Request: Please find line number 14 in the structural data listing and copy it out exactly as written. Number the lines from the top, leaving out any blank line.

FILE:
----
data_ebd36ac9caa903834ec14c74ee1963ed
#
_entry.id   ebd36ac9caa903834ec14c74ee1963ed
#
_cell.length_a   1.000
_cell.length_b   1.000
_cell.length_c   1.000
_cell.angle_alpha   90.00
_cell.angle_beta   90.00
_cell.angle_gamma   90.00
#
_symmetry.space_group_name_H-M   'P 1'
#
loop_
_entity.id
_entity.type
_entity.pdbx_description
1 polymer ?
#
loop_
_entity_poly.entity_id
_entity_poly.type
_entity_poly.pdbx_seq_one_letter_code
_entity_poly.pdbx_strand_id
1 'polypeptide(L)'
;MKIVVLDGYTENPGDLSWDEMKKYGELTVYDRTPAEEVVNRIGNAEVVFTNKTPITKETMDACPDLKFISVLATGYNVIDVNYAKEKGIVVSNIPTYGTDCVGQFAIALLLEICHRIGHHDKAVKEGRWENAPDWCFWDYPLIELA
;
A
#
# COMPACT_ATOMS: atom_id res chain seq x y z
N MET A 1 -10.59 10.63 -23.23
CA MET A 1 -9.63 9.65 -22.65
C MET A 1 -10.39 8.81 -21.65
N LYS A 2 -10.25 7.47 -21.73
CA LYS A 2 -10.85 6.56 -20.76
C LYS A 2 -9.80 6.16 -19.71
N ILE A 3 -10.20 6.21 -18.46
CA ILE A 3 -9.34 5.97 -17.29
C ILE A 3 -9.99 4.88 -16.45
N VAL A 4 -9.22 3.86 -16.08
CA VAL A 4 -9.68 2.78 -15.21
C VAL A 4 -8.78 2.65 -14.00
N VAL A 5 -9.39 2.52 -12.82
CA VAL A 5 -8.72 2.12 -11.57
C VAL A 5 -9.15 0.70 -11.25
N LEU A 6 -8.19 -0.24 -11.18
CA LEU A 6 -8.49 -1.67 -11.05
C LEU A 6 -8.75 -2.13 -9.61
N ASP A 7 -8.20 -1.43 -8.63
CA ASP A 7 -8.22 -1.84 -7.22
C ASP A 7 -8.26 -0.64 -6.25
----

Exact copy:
loop_